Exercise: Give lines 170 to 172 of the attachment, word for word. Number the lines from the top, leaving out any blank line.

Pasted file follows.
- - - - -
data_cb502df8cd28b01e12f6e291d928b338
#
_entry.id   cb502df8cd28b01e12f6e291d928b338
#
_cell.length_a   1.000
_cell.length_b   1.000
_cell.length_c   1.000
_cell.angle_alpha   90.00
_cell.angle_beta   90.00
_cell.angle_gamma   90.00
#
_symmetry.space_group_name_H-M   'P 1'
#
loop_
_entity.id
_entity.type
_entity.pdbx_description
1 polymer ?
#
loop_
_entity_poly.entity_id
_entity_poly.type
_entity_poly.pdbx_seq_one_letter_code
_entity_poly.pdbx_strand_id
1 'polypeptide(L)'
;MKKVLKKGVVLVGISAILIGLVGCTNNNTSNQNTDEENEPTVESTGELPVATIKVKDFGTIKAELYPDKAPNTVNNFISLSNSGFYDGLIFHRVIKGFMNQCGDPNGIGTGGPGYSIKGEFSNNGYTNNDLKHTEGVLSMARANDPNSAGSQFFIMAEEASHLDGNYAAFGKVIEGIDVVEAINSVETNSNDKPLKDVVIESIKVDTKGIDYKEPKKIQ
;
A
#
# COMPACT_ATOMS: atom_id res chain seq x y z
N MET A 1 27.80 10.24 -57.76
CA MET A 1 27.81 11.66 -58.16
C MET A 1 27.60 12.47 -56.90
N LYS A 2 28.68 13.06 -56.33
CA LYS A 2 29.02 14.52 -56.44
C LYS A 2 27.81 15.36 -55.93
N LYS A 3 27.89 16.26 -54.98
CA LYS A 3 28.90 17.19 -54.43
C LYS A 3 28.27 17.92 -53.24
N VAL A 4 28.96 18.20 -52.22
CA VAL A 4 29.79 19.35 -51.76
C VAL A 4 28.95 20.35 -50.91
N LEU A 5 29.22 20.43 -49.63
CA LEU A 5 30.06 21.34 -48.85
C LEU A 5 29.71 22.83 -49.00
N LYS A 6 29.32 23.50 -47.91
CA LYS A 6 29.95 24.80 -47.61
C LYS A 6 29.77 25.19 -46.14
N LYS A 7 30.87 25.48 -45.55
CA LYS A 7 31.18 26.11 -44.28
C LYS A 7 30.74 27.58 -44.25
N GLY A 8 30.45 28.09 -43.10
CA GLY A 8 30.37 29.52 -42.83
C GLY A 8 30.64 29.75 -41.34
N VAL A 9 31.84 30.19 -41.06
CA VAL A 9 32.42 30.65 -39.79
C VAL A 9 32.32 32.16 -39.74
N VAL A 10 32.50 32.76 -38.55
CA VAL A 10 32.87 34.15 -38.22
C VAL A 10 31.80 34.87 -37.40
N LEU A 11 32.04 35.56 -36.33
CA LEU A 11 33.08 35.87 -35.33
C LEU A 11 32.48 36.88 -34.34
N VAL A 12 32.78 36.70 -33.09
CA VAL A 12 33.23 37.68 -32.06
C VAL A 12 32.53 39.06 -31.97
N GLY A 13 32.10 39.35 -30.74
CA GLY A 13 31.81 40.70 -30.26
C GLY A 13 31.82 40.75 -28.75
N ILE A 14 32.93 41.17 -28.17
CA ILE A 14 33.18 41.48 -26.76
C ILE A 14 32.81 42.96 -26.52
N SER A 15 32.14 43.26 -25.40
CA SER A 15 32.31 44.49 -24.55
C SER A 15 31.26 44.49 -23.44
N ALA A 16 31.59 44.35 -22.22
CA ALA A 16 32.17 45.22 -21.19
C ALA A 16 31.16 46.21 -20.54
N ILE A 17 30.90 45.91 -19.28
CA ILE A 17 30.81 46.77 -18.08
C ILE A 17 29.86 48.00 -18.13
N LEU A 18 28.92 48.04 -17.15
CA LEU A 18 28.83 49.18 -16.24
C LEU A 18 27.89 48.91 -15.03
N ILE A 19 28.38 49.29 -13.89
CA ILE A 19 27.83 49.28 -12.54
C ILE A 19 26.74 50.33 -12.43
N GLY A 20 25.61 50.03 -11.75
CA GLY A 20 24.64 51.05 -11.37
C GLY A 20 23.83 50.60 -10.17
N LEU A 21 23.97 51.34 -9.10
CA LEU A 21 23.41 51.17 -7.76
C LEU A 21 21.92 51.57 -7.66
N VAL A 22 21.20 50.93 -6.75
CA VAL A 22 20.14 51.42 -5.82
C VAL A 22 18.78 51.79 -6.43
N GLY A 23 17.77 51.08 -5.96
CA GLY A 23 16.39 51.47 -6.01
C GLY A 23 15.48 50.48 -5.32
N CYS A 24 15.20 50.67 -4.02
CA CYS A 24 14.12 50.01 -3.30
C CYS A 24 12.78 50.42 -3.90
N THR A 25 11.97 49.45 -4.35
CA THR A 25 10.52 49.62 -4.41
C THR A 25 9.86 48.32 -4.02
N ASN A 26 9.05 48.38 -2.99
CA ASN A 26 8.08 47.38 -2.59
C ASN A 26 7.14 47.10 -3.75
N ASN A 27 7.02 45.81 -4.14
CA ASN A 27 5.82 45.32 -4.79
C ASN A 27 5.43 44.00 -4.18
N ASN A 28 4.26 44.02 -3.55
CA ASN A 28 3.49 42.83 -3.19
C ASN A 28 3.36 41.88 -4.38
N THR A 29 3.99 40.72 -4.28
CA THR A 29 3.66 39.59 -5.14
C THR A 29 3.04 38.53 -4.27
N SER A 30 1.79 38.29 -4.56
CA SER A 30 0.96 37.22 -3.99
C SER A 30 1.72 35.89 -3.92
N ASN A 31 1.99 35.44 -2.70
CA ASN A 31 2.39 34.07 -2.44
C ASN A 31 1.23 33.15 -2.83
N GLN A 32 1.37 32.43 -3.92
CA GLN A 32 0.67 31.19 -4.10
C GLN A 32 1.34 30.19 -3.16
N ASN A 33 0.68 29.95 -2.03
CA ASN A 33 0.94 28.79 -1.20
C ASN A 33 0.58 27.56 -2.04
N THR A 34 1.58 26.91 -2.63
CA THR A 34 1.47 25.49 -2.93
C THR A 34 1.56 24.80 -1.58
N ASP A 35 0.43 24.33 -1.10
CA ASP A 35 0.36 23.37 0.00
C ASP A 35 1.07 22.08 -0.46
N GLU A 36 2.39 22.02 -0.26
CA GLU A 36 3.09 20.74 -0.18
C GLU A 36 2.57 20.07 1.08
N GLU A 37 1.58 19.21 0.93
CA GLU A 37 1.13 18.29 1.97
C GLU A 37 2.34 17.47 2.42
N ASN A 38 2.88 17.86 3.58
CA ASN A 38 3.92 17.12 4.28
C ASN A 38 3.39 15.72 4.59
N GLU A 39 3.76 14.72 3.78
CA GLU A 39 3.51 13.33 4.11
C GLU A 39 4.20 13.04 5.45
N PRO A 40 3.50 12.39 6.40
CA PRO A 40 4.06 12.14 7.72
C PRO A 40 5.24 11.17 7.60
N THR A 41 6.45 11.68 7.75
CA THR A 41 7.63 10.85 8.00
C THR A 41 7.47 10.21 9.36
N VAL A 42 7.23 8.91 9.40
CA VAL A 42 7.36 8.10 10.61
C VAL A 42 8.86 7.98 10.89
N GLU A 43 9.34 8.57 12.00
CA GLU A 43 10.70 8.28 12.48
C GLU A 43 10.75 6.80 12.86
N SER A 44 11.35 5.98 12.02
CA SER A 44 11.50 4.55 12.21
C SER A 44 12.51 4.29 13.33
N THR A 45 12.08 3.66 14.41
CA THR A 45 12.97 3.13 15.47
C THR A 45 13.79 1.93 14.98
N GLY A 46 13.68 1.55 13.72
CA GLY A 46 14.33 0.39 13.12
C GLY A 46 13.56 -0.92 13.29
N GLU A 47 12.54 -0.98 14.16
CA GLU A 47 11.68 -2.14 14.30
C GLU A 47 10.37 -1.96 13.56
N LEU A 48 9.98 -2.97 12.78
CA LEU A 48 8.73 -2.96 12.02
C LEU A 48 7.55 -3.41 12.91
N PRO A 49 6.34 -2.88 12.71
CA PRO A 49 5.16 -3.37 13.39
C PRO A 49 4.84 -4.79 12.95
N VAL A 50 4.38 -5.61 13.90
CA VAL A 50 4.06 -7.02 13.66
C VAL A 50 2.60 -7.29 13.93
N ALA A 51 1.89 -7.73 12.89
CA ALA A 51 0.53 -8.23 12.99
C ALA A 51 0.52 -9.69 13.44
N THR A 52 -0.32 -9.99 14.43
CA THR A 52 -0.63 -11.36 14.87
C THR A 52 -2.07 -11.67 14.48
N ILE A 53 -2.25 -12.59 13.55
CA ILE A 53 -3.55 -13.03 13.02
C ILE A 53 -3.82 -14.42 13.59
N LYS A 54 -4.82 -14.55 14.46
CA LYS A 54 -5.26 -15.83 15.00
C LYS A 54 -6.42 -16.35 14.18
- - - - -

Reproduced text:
CA GLU A 47 11.68 -2.14 14.30
C GLU A 47 10.37 -1.96 13.56
N LEU A 48 9.98 -2.97 12.78